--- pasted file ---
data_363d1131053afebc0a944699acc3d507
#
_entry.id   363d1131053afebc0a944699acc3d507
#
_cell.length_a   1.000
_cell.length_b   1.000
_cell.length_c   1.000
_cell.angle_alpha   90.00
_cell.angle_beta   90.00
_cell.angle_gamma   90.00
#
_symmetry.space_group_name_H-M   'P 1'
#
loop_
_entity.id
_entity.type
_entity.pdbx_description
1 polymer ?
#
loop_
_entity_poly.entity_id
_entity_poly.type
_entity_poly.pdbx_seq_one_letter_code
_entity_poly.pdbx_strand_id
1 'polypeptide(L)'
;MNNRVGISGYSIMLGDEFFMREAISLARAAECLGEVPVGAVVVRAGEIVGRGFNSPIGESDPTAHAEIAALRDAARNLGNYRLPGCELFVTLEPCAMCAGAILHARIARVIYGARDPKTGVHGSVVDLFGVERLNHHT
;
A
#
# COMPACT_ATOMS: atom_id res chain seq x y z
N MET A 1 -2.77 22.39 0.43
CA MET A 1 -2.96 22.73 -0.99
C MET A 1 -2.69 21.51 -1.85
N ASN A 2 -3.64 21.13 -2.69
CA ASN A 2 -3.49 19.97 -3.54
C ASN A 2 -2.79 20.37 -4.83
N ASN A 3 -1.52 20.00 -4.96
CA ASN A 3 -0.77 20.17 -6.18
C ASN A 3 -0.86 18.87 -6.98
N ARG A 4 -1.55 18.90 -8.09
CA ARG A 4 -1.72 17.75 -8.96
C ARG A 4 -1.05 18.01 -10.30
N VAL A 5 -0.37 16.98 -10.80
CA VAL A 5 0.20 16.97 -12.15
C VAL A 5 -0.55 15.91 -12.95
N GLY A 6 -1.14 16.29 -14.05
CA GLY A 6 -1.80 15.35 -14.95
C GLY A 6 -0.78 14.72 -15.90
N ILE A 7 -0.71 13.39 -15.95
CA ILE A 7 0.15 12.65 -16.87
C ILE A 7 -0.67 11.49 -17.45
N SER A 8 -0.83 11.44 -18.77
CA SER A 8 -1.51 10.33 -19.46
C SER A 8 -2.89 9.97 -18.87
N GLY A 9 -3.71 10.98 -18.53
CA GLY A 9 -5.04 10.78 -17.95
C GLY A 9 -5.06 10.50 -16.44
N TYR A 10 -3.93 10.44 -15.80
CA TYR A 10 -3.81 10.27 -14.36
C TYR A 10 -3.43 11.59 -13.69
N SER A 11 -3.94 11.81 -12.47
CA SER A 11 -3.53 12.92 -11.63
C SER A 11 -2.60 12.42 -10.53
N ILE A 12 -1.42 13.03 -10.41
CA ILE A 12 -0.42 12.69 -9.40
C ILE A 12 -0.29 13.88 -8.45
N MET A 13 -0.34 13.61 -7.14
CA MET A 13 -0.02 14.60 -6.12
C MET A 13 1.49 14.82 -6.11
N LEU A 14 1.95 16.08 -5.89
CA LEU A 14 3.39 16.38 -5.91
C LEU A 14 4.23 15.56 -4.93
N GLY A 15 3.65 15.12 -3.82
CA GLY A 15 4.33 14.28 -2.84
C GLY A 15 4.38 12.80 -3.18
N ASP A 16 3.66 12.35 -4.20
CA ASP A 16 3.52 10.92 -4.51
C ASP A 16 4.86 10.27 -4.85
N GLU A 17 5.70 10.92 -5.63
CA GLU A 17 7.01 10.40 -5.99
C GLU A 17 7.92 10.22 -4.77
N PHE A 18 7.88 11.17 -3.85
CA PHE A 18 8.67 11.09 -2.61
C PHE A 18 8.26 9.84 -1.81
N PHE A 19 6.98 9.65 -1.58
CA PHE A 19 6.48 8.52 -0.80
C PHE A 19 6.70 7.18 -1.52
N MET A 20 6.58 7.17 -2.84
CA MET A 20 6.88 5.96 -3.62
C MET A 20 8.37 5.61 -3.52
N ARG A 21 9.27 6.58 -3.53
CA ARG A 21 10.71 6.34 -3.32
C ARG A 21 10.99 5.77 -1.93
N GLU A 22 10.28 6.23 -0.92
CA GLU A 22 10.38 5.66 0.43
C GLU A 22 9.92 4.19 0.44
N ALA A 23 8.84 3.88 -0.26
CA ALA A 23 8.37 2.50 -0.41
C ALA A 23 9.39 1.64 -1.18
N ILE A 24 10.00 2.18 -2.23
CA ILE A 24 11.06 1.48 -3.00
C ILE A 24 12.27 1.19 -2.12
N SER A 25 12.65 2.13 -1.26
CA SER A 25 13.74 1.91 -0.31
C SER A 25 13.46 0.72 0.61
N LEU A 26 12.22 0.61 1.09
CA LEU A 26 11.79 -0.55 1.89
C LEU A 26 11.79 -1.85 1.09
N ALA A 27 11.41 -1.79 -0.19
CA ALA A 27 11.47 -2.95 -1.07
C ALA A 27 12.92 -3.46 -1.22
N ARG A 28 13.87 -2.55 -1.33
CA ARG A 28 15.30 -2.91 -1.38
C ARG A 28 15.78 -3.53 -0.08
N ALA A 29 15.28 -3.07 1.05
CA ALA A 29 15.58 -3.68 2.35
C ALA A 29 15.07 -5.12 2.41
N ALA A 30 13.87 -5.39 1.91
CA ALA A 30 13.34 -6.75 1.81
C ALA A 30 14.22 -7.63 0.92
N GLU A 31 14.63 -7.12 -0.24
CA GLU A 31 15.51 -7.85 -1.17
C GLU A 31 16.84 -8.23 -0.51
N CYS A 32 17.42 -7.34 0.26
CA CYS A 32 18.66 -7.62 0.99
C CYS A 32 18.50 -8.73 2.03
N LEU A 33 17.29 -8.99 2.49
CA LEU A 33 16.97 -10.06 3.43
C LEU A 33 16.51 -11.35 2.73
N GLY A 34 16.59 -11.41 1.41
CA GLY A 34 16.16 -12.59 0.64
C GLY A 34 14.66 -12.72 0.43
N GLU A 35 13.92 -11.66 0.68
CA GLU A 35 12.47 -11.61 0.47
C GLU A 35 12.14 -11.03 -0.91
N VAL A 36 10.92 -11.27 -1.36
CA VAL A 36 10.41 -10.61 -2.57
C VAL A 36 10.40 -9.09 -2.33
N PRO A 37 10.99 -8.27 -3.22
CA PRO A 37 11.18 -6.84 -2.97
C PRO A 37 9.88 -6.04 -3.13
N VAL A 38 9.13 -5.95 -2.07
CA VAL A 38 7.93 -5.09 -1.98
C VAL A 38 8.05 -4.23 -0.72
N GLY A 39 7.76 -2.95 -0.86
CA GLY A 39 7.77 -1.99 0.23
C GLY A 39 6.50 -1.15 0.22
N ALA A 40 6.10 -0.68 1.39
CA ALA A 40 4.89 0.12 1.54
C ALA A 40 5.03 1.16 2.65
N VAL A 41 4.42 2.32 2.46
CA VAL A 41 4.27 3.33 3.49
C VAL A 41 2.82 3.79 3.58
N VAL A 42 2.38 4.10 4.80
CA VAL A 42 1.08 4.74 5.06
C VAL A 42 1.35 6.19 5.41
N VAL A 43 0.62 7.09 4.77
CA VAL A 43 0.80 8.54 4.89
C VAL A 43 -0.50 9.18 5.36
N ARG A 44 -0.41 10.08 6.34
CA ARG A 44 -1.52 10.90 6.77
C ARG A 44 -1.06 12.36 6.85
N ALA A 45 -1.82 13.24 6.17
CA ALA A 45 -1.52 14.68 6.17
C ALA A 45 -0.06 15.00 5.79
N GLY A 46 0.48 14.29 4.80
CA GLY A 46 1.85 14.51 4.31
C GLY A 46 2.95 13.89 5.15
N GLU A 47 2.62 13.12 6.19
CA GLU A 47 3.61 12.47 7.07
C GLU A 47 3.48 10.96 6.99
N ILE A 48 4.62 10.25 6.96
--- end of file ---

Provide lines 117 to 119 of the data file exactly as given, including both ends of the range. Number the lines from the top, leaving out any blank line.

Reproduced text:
C ALA A 29 15.07 -5.12 2.41
N ALA A 30 13.87 -5.39 1.91
CA ALA A 30 13.34 -6.75 1.81